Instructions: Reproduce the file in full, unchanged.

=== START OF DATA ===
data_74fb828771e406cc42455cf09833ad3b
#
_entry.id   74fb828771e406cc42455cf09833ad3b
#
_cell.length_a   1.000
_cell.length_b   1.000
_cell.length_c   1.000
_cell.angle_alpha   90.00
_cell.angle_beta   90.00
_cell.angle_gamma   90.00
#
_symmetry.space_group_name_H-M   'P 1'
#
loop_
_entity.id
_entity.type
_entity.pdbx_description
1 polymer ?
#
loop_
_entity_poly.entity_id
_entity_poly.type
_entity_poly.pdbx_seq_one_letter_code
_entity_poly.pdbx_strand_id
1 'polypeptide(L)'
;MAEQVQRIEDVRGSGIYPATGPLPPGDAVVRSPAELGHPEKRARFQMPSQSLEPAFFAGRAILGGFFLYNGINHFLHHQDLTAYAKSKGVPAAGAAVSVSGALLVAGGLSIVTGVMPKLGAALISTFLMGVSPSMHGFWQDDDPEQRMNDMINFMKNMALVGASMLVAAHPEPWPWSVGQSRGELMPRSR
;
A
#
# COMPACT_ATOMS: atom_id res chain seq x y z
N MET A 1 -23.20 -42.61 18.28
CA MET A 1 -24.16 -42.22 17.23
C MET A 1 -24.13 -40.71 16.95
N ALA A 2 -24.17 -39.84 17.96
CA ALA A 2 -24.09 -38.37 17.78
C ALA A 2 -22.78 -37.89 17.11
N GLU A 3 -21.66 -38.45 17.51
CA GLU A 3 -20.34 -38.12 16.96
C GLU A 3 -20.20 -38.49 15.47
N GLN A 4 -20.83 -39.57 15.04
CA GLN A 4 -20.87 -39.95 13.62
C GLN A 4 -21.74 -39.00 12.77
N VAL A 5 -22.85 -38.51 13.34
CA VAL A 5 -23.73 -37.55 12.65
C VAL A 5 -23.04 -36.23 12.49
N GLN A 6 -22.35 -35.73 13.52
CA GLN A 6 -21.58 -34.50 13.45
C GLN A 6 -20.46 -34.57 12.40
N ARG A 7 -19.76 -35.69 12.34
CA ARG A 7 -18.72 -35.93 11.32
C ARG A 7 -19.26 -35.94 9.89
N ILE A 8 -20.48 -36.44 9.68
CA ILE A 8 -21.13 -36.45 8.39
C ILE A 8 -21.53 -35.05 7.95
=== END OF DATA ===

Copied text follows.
data_74fb828771e406cc42455cf09833ad3b
#
_entry.id   74fb828771e406cc42455cf09833ad3b
#
_cell.length_a   1.000
_cell.length_b   1.000
_cell.length_c   1.000
_cell.angle_alpha   90.00
_cell.angle_beta   90.00
_cell.angle_gamma   90.00
#
_symmetry.space_group_name_H-M   'P 1'
#
loop_
_entity.id
_entity.type
_entity.pdbx_description
1 polymer ?
#
loop_
_entity_poly.entity_id
_entity_poly.type
_entity_poly.pdbx_seq_one_letter_code
_entity_poly.pdbx_strand_id
1 'polypeptide(L)'
;MAEQVQRIEDVRGSGIYPATGPLPPGDAVVRSPAELGHPEKRARFQMPSQSLEPAFFAGRAILGGFFLYNGINHFLHHQDLTAYAKSKGVPAAGAAVSVSGALLVAGGLSIVTGVMPKLGAALISTFLMGVSPSMHGFWQDDDPEQRMNDMINFMKNMALVGASMLVAAHPEPWPWSVGQSRGELMPRSR
;
A
#
# COMPACT_ATOMS: atom_id res chain seq x y z
N MET A 1 -23.20 -42.61 18.28
CA MET A 1 -24.16 -42.22 17.23
C MET A 1 -24.13 -40.71 16.95
N ALA A 2 -24.17 -39.84 17.96
CA ALA A 2 -24.09 -38.37 17.78
C ALA A 2 -22.78 -37.89 17.11
N GLU A 3 -21.66 -38.45 17.51
CA GLU A 3 -20.34 -38.12 16.96
C GLU A 3 -20.20 -38.49 15.47
N GLN A 4 -20.83 -39.57 15.04
CA GLN A 4 -20.87 -39.95 13.62
C GLN A 4 -21.74 -39.00 12.77
N VAL A 5 -22.85 -38.51 13.34
CA VAL A 5 -23.73 -37.55 12.65
C VAL A 5 -23.04 -36.23 12.49
N GLN A 6 -22.35 -35.73 13.52
CA GLN A 6 -21.58 -34.50 13.45
C GLN A 6 -20.46 -34.57 12.40
N ARG A 7 -19.76 -35.69 12.34
CA ARG A 7 -18.72 -35.93 11.32
C ARG A 7 -19.26 -35.94 9.89
N ILE A 8 -20.48 -36.44 9.68
CA ILE A 8 -21.13 -36.45 8.39
C ILE A 8 -21.53 -35.05 7.95